What a year for horror…
2020 has certainly seen its share of terror — both on screen and in reality. With a global pandemic forcing most of us inside our homes, it’s been scary times for the film industry. Yet while horror was hardly immune to the year’s savagery — bye-bye Candyman, see you next Fall Halloween Kills — it’s arguably fared better than any other genre. Thanks to a strong community and a willingness to push the creative envelope, horror has survived, thrived, and, in some cases, held us together during this long, dark year.
Sure, the delays for the blockbuster horror fare were disappointing, but they also opened the door for low-budget horror gems that have long been the backbone of the genre. Similarly, genre festivals led the way in experimenting with digitization, allowing for new and diverse voices to participate. But, it wasn’t just new releases aiding this connection: Fans turned to older titles as a way to share and process our collective fears with Zoom script readings, watch parties, and live tweets.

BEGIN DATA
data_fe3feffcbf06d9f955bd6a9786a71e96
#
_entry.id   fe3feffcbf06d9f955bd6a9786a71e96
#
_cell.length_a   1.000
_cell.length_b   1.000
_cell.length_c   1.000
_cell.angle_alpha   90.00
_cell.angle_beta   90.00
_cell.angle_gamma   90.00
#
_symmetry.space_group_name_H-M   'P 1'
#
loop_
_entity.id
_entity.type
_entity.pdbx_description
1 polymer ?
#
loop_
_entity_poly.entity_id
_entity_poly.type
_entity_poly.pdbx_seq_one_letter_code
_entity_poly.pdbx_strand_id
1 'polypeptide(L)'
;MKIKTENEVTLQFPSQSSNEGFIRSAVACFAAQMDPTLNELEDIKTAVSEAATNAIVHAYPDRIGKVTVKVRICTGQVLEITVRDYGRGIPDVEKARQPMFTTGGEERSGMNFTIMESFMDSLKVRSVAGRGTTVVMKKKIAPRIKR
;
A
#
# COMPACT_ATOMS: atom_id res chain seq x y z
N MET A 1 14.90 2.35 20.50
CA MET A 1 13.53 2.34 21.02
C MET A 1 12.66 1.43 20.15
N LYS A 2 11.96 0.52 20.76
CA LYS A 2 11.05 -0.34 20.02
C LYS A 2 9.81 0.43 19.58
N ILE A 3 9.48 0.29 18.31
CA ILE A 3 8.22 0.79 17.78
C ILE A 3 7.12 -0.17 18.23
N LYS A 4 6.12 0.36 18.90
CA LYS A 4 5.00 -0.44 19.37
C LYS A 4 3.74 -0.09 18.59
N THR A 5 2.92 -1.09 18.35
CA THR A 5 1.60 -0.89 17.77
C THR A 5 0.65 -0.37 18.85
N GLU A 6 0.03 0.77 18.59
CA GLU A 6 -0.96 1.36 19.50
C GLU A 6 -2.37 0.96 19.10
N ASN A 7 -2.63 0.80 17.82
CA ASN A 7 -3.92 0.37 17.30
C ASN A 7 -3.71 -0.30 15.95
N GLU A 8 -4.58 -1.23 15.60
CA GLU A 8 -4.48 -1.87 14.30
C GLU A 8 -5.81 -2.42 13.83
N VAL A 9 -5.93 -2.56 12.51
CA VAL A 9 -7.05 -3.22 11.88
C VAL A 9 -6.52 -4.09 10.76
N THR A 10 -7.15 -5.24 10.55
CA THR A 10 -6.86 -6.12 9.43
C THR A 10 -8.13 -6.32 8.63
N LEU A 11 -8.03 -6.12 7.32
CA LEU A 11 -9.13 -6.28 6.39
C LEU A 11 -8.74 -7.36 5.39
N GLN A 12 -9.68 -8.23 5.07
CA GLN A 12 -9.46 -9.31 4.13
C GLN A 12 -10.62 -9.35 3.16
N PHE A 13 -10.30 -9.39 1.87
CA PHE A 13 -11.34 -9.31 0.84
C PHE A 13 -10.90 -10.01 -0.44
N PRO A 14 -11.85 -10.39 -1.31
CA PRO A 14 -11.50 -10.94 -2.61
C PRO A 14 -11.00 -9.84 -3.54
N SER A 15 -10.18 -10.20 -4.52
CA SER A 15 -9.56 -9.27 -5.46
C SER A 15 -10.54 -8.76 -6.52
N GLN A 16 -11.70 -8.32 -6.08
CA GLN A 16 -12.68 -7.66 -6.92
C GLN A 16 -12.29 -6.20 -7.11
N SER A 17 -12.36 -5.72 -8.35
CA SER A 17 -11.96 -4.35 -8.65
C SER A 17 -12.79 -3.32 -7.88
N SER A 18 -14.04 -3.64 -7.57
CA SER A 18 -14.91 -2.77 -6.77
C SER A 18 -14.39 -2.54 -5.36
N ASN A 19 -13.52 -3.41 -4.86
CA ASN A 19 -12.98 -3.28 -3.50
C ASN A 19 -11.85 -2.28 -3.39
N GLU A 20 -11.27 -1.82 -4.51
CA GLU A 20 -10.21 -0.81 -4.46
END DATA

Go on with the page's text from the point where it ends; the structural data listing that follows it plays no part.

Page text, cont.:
In October, when we were all missing our favorite Halloween traditions, curated drive-ins gave us a way to stay connected while safely distant. Granted, other genres were doing these things as well, but the call to action truly felt as if it were coming from inside the house of horror. We may have been quarantining alone, but we found ways to share our favorite comfort horror with friends and loved ones. That newfound sense of community is unlikely to change even when theaters do eventually re-open.
The list ahead is hardly what we envisioned back in January, but it’s admittedly stronger. Smaller films that may not have risen to the surface in years past were given the opportunity to shine through word of mouth and accessibility. And there’s no doubt, given one entry in particular, that a genre long known for trailblazing led the way in discovering a new way to make movies. Essentially, we’re in uncharted waters and what better community to forge ahead than the one that knows how to deliver one good scare.